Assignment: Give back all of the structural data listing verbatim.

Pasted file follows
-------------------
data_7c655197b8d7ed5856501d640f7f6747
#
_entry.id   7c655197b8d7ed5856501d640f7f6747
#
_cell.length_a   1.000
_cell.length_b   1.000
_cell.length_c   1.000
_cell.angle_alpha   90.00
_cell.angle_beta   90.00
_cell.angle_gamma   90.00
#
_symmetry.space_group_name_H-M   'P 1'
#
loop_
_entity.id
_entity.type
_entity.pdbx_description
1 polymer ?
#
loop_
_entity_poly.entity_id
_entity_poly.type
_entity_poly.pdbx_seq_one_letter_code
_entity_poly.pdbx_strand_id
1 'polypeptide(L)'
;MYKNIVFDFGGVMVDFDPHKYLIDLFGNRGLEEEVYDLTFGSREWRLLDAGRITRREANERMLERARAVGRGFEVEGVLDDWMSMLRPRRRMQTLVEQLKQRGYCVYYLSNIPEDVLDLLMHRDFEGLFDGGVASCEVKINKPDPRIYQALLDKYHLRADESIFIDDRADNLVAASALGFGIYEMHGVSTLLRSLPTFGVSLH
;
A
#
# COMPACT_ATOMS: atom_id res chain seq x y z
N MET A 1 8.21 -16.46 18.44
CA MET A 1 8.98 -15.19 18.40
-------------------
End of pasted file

data_7c655197b8d7ed5856501d640f7f6747
#
_entry.id   7c655197b8d7ed5856501d640f7f6747
#
_cell.length_a   1.000
_cell.length_b   1.000
_cell.length_c   1.000
_cell.angle_alpha   90.00
_cell.angle_beta   90.00
_cell.angle_gamma   90.00
#
_symmetry.space_group_name_H-M   'P 1'
#
loop_
_entity.id
_entity.type
_entity.pdbx_description
1 polymer ?
#
loop_
_entity_poly.entity_id
_entity_poly.type
_entity_poly.pdbx_seq_one_letter_code
_entity_poly.pdbx_strand_id
1 'polypeptide(L)'
;MYKNIVFDFGGVMVDFDPHKYLIDLFGNRGLEEEVYDLTFGSREWRLLDAGRITRREANERMLERARAVGRGFEVEGVLDDWMSMLRPRRRMQTLVEQLKQRGYCVYYLSNIPEDVLDLLMHRDFEGLFDGGVASCEVKINKPDPRIYQALLDKYHLRADESIFIDDRADNLVAASALGFGIYEMHGVSTLLRSLPTFGVSLH
;
A
#
# COMPACT_ATOMS: atom_id res chain seq x y z
N MET A 1 8.21 -16.46 18.44
CA MET A 1 8.98 -15.19 18.40